Vella reports that 16 different blocks of Cabernet Sauvignon are
planted at Chateau Montelena, and because of low vine vigor, the
grapes produce an earthy, deep, dark-colored wine. Six acres planted
on heavy clay, sedimentary soil have more vigor and the vines yield
about 20% more fruit than the rest of the block. Vella notes that
the wines produced from these vines are more typical of Napa Valley
wine. Hillside blocks on the volcanic, rocky and well-drained soils
of the higher elevations of the Chateau Montelena property produce
a low-yield but intensely concentrated fruit.
The majority of the Montelena vines are more than 30 years old,
and although the trend when they were planted was to use AXR-1 rootstock,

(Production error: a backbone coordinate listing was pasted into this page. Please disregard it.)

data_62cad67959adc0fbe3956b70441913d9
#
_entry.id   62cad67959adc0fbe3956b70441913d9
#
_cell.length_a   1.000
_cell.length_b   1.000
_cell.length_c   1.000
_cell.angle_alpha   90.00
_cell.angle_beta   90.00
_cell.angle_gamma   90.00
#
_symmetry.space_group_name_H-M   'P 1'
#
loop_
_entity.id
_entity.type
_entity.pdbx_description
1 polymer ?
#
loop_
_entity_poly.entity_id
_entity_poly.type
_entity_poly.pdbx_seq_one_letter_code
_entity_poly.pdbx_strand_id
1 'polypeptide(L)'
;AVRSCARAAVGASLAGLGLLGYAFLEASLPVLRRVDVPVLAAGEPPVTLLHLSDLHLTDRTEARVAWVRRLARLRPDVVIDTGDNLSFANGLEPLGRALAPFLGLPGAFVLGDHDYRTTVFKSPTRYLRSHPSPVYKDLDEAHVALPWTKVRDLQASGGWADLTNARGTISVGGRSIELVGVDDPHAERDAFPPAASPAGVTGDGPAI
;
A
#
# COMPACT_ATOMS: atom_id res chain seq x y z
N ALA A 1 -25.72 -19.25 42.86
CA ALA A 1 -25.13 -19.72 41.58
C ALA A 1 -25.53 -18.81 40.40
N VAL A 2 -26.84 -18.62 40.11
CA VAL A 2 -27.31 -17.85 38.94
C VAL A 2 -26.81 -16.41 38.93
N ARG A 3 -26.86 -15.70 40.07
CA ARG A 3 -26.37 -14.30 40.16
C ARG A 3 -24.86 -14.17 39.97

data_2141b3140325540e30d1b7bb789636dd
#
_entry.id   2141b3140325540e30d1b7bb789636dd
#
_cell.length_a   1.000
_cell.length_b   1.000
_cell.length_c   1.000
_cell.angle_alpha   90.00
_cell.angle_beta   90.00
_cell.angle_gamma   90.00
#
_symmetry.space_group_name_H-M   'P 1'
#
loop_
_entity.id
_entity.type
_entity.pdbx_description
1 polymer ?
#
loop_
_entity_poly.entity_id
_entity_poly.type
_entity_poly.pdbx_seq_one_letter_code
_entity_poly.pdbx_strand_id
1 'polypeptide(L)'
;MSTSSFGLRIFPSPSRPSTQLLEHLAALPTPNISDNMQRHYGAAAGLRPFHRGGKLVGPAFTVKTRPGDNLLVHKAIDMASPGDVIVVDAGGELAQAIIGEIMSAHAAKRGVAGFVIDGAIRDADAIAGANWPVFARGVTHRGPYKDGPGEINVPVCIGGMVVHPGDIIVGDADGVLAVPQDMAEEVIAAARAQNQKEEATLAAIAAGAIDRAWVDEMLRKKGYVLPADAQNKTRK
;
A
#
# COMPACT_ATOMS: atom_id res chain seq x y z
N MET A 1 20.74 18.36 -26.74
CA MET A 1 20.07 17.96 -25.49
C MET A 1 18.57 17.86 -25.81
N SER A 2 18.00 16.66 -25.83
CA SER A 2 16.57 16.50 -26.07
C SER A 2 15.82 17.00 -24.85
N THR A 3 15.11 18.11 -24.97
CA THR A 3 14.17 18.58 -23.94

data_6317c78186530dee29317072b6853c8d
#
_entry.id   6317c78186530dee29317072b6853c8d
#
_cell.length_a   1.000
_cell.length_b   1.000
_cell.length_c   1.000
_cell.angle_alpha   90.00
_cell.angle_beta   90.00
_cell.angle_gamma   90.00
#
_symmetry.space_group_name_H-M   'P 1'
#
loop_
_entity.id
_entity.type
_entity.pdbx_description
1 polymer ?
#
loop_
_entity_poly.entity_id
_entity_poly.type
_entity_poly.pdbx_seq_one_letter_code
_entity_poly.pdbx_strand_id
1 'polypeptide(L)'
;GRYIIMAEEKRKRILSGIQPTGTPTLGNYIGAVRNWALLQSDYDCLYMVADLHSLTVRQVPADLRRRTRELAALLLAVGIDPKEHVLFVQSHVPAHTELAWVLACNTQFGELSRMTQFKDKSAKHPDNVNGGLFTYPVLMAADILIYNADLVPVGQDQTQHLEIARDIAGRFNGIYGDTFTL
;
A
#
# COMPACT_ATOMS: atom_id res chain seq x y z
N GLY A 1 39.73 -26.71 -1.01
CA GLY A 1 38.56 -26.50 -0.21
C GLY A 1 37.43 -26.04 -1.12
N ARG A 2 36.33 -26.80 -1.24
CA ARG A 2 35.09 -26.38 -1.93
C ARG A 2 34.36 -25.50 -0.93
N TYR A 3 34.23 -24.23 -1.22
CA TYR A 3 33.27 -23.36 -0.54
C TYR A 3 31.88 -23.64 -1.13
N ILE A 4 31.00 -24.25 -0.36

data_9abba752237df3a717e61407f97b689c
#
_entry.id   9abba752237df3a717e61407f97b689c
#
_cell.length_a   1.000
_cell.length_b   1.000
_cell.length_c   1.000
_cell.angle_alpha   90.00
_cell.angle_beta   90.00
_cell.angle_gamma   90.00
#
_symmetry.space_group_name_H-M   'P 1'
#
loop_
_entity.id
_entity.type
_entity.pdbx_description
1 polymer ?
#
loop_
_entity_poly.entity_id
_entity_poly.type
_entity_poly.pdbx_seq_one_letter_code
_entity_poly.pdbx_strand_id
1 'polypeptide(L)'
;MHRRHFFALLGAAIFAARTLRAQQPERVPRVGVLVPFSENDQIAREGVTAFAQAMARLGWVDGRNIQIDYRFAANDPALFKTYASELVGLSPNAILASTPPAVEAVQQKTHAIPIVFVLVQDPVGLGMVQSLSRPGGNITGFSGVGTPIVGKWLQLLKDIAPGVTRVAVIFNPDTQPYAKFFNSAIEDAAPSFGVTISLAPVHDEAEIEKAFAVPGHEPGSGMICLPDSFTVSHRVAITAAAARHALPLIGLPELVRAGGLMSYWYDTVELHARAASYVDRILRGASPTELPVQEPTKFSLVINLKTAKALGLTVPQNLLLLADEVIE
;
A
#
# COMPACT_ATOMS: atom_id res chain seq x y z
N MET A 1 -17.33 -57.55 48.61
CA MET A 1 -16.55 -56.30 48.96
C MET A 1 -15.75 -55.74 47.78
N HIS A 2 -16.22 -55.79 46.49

the winery chose St. George, and did not experience a phylloxera
problem. In 2002 and 2003, 10 acres of Chardonnay in Oak Knoll were
replanted with 101-14 rootstock and Clone 4 and 17 scion-wood. At
the Home Ranch in 2001 and 2003, eight acres were replanted with
110-R rootstock and clone 337 Cabernet Sauvignon.
The winery has nearly 63,000 vines, ranging from 454 to 906 vines
per acre. Eighty percent of them are from the original planting
Vineyards were originally planted 12x8, typical for 30 years ago,
but replanting is 8x6, mostly on vertical trellising. Montelena
has vertical, lyre, and two-wire trellising, depending on location,
soil type, and varietal.
There is one six-acre block in the Montelena Estate Vineyard where
Vella could not control the canopy properly, resulting in poor quality
grapes, that has been converted to a lyre system and now the